Wasting your time in the Scrum theatre. Part II: Daily Scrum

Executive summary: The Daily Scrum can easily become 15 minutes of daily distraction and waste. “I have done X yesterday. I will continue doing it today. No impediments.” does not cut it, really.

Soldier reporting situation on battlefield

Reporting is bad. Calling for help is good

 

Also known as the Daily Standup, it is sometimes almost as fun as the comedic genre. This is the ultimate collaborative forum for Development Team members during the Sprint; the time to reach out for assistance and to offer a helping hand to other team members. Even though collaboration and helping each other should happen throughout the Sprint, the Daily is a great way to introduce a new Team to these tenets of the Scrum ways of working.

Just like in Sprint Planning II., the team members should leave the Daily knowing what they will do, with whom, and roughly how for the coming few days (at least until the next Daily). Also, team members should identify opportunities for collaboration, other team members in need of assistance, risks, roadblocks and actions to tackle them. This is where rolled planning happens in Scrum, driven entirely by the Delivery Team.

The Scrum Master has an essential part in teaching the team to focus and keep the Daily within its 15-minutes time box, otherwise, it will easily get out of hand without concluding in any tangible outcome. If a mature team is unable to reach the above goals of the Daily within the time box , it’s a sign of a team too big.

 

When you hear this, be suspicious

“I have done X yesterday. I will continue doing X today. No impediments.”
Do not get caught up in answering the three questions written in the Scrum Guide. It’s just one way of doing the Daily, and it doesn’t even grant you success if you don’t focus on achieving the goals of the Daily. “I have done X yesterday. I will continue doing X today. No impediments.” does not cut it, really

“What shall we do now, that the Daily is over?”
Make sure the rolling planning gets rolling. If team members don’t know what they will do, with whom, and roughly how, you have a problem

“Let’s make it 10 minutes longer, so everybody can speak.”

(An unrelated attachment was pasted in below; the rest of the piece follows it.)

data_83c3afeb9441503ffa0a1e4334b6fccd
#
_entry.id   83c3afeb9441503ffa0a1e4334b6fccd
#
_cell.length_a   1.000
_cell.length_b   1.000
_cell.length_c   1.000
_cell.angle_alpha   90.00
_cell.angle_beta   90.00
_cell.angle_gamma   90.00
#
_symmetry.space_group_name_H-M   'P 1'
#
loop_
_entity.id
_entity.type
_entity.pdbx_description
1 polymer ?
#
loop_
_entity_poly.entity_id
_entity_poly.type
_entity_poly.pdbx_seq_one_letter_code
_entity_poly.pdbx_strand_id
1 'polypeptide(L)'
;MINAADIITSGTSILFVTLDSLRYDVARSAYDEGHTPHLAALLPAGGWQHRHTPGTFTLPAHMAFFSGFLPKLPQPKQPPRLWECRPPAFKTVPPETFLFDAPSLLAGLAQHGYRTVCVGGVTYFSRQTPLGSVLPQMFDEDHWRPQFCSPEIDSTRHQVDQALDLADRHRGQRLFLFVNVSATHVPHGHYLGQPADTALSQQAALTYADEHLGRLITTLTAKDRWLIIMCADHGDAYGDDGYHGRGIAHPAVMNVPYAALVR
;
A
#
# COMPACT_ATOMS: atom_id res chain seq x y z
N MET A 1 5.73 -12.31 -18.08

Keep the Daily within the 15-minutes time box. Discuss, decide, move on. It is neither a storytelling contest nor is it about minor details. If you feel the urge to showing off your team mates how fantastic you are and how much you can deliver in a day, then you shall work on your team player abilities. If you work closely with them, they know your merits already, so don’t waste their time. Only tell what they need to know in order to be able to help you

“Let’s start the Daily Navel-gazing!”
Team members should not only identify impediments and opportunities for collaboration, but they also must formulate actions on the next step for each identified topic. Sometimes it’s as simple as agreeing on staying after the Daily to discuss how to move on

“I just jumped in to give this highly important new requirement to you, to be finished by the end of the Sprint”
The Daily is absolutely no forum for arbitrary stakeholders to throw requests on the Delivery Team. On the contrary, this is when focus on the Sprint Goal and Sprint Backlog is deliberately regained by the Team

 

If the team reached a high level of maturity, no PO, Scrum Master, or external stakeholder is needed in the Daily. They should be there only occasionally when the Delivery Team decides it actually would help them in figuring out how to reach the Sprint Goal and deliver the Sprint Backlog Items. In this case, the team members can invite the ones they need to talk to. The Product Owner can join the Event every now and then, but only to answer questions or to arrange the touchpoints with the Delivery Team (e.g. a common Refinement or a PO review) and not to monitor or direct the team in any way. The Scrum Master should only occasionally join to pick up the team health signals needed for proper team coaching.

 

Links to the other parts of the series:

Part I. – Sprint Planning

Part III. – Sprint Review

Part IV. – Sprint Retrospective

No Comments

Post a Comment